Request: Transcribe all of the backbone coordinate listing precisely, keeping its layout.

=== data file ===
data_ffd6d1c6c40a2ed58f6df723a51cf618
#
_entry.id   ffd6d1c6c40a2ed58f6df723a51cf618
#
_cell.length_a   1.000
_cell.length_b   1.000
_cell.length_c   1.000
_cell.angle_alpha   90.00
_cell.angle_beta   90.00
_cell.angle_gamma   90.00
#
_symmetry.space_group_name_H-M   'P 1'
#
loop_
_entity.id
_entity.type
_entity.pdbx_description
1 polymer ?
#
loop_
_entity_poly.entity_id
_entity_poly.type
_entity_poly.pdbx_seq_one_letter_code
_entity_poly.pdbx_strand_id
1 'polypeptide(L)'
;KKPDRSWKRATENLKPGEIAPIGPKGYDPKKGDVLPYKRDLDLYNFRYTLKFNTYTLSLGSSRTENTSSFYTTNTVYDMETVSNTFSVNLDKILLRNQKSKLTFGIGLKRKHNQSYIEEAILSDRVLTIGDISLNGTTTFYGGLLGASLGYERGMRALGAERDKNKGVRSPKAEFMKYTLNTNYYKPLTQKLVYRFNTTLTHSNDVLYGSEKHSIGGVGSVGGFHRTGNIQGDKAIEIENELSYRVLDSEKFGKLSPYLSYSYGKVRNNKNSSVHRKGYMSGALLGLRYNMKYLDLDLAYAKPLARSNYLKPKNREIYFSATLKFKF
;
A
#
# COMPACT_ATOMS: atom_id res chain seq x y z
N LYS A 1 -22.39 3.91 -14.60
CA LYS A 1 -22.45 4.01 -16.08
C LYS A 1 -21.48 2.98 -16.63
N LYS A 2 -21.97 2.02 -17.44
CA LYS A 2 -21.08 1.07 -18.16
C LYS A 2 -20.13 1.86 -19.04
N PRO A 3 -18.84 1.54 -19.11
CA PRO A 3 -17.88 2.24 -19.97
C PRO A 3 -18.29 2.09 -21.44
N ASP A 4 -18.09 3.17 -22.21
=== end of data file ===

data_ffd6d1c6c40a2ed58f6df723a51cf618
#
_entry.id   ffd6d1c6c40a2ed58f6df723a51cf618
#
_cell.length_a   1.000
_cell.length_b   1.000
_cell.length_c   1.000
_cell.angle_alpha   90.00
_cell.angle_beta   90.00
_cell.angle_gamma   90.00
#
_symmetry.space_group_name_H-M   'P 1'
#
loop_
_entity.id
_entity.type
_entity.pdbx_description
1 polymer ?
#
loop_
_entity_poly.entity_id
_entity_poly.type
_entity_poly.pdbx_seq_one_letter_code
_entity_poly.pdbx_strand_id
1 'polypeptide(L)'
;KKPDRSWKRATENLKPGEIAPIGPKGYDPKKGDVLPYKRDLDLYNFRYTLKFNTYTLSLGSSRTENTSSFYTTNTVYDMETVSNTFSVNLDKILLRNQKSKLTFGIGLKRKHNQSYIEEAILSDRVLTIGDISLNGTTTFYGGLLGASLGYERGMRALGAERDKNKGVRSPKAEFMKYTLNTNYYKPLTQKLVYRFNTTLTHSNDVLYGSEKHSIGGVGSVGGFHRTGNIQGDKAIEIENELSYRVLDSEKFGKLSPYLSYSYGKVRNNKNSSVHRKGYMSGALLGLRYNMKYLDLDLAYAKPLARSNYLKPKNREIYFSATLKFKF
;
A
#
# COMPACT_ATOMS: atom_id res chain seq x y z
N LYS A 1 -22.39 3.91 -14.60
CA LYS A 1 -22.45 4.01 -16.08
C LYS A 1 -21.48 2.98 -16.63
N LYS A 2 -21.97 2.02 -17.44
CA LYS A 2 -21.08 1.07 -18.16
C LYS A 2 -20.13 1.86 -19.04
N PRO A 3 -18.84 1.54 -19.11
CA PRO A 3 -17.88 2.24 -19.97
C PRO A 3 -18.29 2.09 -21.44
N ASP A 4 -18.09 3.17 -22.21